WASHINGTON, DC, US — Lingering cool temperatures and wet conditions have put the seeding of major US crops behind the average pace. The 2022 US corn, soybean and spring wheat crops significantly trailed the progress of a year earlier and fell short of the recent five-year averages in the US Department of Agriculture’s Crop Progress report issued May 2.

Corn futures advanced early in Tuesday’s session after the report was released late Monday, but all contracts were 7@10¢ a bushel lower by 11:00 a.m. CDT. Soybean and wheat futures eased but mostly remained above the multi-week lows struck in the previous week.

By May 1, planting of the 2022 corn crop was 14% completed, just a third of 42% seeded a year earlier and less than half of 33% as the 2017-21 average for the date. That’s the slowest pace since 2013. The average of pre-report trade expectations was 16% completion. Major corn-producing states of Illinois, Iowa and Minnesota were the farthest behind the individual five-year averages. 

The top corn production state, Iowa, at 9% seeded was a sixth of the previous year’s progress by late April, 62%, and was about a quarter of the five-year average progress for the date, 42%. Around the horn of the corn belt, completion was 28% in Nebraska (37% a year ago, 34% as average), 3% in South Dakota (22%, 13%), 1% in Wisconsin (24%, 14%), 7% in Illinois (50%, 43%), 6% in Indiana (29%, 25%), 3% in Ohio (20%, 16%) and 1% in Michigan (26%, 10%). Seeding had not yet begun in Minnesota, where 54% of the crop had been planted a year ago and 10% as the average, or in North Dakota, which was at 12% a year ago and 5% as the average progress.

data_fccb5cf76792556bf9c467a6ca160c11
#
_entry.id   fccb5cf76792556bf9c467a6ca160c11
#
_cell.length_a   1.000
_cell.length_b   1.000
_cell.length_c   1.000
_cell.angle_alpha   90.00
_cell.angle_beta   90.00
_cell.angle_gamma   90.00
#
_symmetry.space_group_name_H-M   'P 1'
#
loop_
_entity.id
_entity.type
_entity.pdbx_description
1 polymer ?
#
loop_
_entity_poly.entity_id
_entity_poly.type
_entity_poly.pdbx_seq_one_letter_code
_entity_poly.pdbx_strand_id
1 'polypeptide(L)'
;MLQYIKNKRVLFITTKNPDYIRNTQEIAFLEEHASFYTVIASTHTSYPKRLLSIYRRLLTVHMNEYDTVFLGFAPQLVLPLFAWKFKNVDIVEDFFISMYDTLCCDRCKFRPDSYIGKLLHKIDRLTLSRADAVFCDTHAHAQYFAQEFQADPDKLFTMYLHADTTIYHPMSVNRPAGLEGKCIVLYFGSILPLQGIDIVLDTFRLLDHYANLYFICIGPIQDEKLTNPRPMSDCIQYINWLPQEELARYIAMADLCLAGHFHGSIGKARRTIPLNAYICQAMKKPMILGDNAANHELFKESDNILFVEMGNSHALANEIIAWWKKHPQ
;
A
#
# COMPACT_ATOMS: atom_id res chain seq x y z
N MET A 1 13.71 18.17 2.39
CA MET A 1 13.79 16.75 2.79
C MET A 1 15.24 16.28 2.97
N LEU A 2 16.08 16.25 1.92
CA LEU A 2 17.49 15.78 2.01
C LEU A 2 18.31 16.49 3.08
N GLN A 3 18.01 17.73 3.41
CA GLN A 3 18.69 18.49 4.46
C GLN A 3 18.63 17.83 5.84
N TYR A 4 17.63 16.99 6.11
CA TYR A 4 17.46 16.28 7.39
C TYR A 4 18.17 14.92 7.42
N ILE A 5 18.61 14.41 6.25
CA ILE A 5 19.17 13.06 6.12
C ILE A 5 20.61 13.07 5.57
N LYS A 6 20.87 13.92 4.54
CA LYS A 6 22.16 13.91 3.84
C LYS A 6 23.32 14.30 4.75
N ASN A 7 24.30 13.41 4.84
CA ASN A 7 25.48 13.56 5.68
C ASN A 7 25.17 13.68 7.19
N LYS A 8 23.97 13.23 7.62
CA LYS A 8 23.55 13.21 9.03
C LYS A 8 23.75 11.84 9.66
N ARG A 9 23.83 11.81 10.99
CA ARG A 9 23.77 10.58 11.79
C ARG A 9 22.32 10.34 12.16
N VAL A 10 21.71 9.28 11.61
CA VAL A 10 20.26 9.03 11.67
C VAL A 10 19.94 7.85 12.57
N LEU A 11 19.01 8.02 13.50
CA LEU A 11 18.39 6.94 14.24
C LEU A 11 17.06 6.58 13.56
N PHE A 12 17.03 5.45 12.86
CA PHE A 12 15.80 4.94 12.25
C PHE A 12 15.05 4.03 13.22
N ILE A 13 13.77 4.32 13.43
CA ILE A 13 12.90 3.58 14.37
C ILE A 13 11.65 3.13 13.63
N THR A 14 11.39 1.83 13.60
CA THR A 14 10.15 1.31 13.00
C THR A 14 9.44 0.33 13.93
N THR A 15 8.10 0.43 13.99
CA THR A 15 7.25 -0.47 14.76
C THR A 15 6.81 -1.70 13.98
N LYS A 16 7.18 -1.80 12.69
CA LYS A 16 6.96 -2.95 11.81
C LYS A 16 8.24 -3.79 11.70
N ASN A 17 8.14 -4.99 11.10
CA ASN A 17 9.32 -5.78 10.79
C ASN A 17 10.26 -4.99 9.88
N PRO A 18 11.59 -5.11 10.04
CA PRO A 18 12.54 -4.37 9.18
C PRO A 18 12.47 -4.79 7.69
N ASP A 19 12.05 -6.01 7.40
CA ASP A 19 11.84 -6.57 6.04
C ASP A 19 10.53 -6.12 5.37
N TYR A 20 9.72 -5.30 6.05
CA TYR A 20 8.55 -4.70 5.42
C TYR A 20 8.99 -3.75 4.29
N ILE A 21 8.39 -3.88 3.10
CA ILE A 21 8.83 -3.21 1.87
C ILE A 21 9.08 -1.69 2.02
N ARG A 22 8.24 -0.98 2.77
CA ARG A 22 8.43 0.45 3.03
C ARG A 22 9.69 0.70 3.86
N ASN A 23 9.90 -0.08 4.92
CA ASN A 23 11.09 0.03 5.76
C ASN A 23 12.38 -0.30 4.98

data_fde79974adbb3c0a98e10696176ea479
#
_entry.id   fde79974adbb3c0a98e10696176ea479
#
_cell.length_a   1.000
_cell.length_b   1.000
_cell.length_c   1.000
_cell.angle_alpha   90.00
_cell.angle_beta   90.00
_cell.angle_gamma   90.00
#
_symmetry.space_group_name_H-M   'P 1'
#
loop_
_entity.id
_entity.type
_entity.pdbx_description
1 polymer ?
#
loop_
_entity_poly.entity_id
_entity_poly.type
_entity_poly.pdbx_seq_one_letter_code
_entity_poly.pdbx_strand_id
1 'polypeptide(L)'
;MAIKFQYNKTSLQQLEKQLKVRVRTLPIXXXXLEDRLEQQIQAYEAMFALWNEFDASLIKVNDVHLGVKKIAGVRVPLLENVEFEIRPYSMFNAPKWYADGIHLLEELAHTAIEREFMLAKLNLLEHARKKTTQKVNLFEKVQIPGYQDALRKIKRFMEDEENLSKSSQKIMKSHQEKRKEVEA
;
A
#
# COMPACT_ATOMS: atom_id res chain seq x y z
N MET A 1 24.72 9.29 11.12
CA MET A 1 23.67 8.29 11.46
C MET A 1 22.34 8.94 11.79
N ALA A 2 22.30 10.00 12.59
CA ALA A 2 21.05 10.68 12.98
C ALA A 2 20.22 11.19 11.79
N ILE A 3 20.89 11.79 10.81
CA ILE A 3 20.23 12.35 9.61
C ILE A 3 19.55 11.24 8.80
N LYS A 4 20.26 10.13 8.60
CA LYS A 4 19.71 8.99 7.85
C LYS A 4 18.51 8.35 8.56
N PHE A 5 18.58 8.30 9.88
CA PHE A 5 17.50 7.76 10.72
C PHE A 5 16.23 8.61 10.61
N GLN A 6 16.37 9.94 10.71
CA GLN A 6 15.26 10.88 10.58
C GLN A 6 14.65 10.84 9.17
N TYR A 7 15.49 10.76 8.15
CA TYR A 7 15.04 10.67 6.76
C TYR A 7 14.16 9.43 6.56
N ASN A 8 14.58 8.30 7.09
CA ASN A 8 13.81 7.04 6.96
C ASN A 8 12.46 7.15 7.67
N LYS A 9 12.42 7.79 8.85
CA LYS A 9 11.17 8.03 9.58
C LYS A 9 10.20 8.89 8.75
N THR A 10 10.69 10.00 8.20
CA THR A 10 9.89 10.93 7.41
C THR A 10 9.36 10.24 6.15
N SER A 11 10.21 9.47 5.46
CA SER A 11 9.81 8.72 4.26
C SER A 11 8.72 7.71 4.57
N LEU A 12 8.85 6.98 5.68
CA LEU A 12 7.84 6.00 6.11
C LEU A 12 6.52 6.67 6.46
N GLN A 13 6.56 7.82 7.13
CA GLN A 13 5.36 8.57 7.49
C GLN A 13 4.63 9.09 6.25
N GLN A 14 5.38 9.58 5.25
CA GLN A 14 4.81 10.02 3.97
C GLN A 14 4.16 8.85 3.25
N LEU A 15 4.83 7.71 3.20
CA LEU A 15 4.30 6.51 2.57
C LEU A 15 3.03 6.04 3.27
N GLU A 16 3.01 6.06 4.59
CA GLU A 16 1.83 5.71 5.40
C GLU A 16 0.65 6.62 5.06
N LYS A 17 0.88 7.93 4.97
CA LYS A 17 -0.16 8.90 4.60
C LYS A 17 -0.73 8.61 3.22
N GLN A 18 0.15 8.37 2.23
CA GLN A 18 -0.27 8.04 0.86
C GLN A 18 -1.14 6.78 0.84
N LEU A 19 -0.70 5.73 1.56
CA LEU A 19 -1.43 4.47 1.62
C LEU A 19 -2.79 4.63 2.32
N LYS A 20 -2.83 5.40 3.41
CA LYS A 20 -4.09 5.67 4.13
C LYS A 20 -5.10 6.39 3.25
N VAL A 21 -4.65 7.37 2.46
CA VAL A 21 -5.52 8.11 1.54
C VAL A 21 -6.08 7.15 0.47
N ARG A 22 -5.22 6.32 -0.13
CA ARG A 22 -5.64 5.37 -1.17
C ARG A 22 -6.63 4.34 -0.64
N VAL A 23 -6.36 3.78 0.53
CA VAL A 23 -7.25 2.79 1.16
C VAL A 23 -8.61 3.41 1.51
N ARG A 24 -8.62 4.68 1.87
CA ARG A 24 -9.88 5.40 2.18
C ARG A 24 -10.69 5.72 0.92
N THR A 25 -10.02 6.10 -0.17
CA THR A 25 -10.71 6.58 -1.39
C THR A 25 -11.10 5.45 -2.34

Meanwhile, soybean planting progress, which typically occurs later than corn planting, was closer to normal than corn and matched trade expectations but was less than half of the progress a year earlier. The USDA said planting in the 18 states that seeded 96% of the 2021 soybean acreage was 8% completed on May 1, behind 22% a year earlier and 13% as the recent five-year average for the date. Completion was 4% in Iowa (38% a year ago, 17% as the average), 5% in Missouri (9%, 6%), 11% in Kansas (10%, 5%), 19% in Nebraska (18%, 14%), 1% in South Dakota (7%, 4%), 0% in North Dakota (2%, 1%), 0% in Minnesota (20%, 9%), 3% in Wisconsin (14%, 5%), 5% in Illinois (38%, 19%), 3% in Indiana (22%, 13%), 2% in Ohio (16%, 8%) and 3% in Michigan (24%, 8%), 

Seeding of the spring wheat crop was at 19% on May 1, the USDA said, less than half of 46% a year earlier and about two thirds of 28% as the 2017-21 average for the date. Seeding had yet to begin in the top production state of North Dakota or in Minnesota. Completion was 28% in Idaho (40% a year ago, 24% as the recent five-year average), 40% in Washington (62%, 41%), 12% in South Dakota (43%, 22%) and 7% in Montana (5%, 3%).

Spring wheat emergence in the six states was 5% on May 1, behind 13% a year earlier and 7% as the recent average.

Meanwhile, the condition of the winter wheat crop held steady. The crop was rated 27% good to excellent as of May 1, unchanged from a week earlier, down sharply from 48% a year ago and the lowest since 1996. The ratings were pulled down by dismal ratings in most hard red winter wheat states, although significant rain fell over much of the region in the past few days, which may be reflected in next week’s Crop Progress report. The winter wheat crop was 23% headed on May 1, compared with 26% a year ago and 29% as the five-year average.